(By Jason Kelly) The following is from the August issue of The Kelly Letter
, which went out to subscribers last Sunday morning.
I wrote two weeks ago about Amazon (AMZN):
"Amazon, despite being a company I love, is a stock I hate. From $247 last October, it fell to $180 by the end of last year during its strong Christmas season. It recovered to $210 in March, collapsed to $184 in April, shot to $234 at the end of April and into May, and is now at $218. On a rise into much more strength, I think it's a short candidate. I wouldn't pay more than $150 for it based on its sales projections and iffy margins. It's constantly fighting a battle of low margins because it must beat the likes of Wal-Mart (WMT $73) on price even when factoring in shipping. This is why Amazon has always been a low-profit operation, with high P/E ratios such as its current 180. Yes, 180. Profits slipped 35 pct last quarter."
The company reported a 96 pct drop in 2Q earnings on Thursday and forecasted more losses to come because expenses are rising as it invests in a wider network of distribution centers. For this quarter, it expects a loss in the range of $50-350M on revenue of $12.9-14.3B. Needham said it understands that Amazon is investing in its infrastructure. "We know that Amazon is going to have razor thin operating margins, but what we don't know is if we're ready for them to have no [operating] margins."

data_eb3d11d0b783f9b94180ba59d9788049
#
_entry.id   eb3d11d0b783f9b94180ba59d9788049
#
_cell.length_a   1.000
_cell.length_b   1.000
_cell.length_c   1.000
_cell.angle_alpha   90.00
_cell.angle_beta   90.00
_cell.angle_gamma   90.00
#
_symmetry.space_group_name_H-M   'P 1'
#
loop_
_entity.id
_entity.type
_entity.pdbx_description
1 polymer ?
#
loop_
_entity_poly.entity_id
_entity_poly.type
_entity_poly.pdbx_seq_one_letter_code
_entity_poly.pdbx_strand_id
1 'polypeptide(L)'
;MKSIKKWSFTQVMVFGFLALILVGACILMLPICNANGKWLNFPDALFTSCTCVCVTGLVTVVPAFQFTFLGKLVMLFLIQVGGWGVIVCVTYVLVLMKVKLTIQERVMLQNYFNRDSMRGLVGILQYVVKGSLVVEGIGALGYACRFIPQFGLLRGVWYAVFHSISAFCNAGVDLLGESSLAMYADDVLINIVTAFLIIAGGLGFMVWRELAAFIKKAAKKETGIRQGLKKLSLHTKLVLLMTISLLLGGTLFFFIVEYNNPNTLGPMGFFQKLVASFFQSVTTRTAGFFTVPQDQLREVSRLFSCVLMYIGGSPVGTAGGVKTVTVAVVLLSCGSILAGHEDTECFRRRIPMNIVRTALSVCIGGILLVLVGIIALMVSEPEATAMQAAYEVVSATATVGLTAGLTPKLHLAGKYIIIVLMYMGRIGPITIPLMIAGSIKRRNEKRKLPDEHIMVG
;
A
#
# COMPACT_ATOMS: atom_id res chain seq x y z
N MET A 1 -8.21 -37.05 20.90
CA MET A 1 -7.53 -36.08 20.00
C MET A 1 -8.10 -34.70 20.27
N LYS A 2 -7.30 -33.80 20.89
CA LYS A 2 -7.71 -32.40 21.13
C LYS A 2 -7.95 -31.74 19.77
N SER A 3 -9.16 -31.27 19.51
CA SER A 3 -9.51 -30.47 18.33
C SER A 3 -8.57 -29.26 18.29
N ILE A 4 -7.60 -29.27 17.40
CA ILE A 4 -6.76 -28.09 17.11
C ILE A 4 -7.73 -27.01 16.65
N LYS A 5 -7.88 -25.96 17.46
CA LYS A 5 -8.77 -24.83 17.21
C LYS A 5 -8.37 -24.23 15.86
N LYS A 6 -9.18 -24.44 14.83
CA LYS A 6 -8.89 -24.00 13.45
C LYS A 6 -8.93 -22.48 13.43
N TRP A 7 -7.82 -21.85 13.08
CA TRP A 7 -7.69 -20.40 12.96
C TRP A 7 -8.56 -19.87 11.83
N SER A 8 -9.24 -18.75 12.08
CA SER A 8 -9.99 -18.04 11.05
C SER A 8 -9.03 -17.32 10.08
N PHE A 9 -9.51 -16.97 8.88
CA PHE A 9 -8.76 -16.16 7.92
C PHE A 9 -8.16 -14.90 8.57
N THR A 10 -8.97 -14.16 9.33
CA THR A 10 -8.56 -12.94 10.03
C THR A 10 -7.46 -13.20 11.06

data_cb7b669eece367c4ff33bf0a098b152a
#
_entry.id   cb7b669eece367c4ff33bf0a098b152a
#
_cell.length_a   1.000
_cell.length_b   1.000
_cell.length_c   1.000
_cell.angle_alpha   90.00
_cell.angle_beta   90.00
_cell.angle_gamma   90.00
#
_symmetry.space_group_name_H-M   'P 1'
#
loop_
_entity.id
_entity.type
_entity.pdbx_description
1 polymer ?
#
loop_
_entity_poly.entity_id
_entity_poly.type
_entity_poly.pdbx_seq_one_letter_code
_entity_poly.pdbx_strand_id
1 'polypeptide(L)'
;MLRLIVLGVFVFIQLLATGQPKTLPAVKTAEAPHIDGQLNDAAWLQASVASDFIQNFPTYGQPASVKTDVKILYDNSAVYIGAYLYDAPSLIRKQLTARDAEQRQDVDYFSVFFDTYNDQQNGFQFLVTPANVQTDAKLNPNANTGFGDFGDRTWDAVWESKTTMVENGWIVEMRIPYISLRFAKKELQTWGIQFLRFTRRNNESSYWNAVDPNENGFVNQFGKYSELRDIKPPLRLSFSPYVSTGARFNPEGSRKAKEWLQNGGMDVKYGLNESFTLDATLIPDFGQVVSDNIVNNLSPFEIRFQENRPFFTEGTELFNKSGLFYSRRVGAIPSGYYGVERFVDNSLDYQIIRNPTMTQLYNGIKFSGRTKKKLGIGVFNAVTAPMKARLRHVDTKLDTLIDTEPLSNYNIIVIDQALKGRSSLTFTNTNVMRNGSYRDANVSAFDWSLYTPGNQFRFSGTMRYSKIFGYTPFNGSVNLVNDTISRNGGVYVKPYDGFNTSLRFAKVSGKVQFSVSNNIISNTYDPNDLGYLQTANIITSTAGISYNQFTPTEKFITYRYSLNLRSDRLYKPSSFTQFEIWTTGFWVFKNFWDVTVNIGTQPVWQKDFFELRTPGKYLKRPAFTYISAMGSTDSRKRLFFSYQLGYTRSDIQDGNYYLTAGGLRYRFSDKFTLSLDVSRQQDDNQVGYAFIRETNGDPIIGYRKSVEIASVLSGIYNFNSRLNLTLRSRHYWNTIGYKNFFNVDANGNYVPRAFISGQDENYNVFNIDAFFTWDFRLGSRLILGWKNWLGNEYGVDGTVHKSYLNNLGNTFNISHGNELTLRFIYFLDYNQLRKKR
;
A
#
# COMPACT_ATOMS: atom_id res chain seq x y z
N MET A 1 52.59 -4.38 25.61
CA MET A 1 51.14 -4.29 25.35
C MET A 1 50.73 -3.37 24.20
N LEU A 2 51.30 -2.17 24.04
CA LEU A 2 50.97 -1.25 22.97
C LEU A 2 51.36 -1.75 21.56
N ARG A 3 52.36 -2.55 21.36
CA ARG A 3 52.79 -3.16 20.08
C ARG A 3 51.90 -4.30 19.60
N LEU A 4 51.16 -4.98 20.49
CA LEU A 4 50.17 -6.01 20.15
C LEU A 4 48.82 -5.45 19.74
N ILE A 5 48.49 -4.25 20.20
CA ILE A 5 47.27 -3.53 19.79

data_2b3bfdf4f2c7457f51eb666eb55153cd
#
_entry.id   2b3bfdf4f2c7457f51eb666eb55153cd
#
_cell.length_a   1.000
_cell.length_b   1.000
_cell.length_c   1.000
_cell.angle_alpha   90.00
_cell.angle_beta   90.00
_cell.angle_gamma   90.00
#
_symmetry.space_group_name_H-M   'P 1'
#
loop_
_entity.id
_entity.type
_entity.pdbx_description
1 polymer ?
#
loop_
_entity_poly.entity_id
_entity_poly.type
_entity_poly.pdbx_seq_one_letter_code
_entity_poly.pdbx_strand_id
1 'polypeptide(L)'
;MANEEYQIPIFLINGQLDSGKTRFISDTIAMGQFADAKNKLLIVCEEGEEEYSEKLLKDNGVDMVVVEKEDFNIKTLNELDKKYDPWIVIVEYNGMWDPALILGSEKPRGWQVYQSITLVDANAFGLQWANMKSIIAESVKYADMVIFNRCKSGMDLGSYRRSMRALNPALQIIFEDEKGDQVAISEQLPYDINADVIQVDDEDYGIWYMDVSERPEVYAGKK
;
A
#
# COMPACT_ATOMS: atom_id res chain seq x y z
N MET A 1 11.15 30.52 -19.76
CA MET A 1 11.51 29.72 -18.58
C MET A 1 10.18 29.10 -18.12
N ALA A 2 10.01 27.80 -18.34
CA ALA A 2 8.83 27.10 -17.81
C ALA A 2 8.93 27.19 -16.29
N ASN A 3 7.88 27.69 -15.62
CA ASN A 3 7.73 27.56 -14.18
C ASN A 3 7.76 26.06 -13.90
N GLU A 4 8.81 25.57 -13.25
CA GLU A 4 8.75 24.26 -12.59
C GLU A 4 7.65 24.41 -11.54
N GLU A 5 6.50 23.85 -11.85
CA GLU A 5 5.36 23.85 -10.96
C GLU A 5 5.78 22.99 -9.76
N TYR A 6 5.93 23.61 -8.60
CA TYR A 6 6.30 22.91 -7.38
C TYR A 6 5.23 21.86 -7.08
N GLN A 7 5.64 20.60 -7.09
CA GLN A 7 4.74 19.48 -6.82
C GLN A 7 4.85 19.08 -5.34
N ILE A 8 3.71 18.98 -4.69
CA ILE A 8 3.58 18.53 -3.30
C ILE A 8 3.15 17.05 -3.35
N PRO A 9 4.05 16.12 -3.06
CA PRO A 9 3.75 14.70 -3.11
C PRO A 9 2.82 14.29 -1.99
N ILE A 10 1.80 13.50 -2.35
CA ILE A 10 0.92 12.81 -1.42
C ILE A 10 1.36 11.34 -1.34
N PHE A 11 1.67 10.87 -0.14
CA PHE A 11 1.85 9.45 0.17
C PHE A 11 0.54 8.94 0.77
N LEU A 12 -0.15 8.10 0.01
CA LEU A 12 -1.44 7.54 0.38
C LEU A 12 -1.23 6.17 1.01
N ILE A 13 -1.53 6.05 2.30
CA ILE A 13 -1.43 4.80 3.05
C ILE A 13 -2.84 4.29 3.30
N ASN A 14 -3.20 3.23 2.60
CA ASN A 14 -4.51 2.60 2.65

Goldman thinks Amazon's operating margin will bottom later this year and reach 3.7 pct in 2013, and Nomura seconded the notion that margins will rise. This quarter's North American segment results showed a 0.7 pct increase in operating margin to 4.7 pct, so they may be on to something. Forrester Research added that it's a consistent story: "Grow market share and don't worry about earnings. They have the reach and scale that makes them now formidable, but when will they use that to grow more profitably?"
Not in the short term, if our suspicions are correct — and so far they are.
The stock rose 4 pct last week and is up almost 9 pct since we became interested in shorting it two weeks ago. Now that its chart sports a triple-top breakout above $230 sure to get technicians excited, it stands a good chance of reaching last October's peak at $247. Look to short it at more than $250.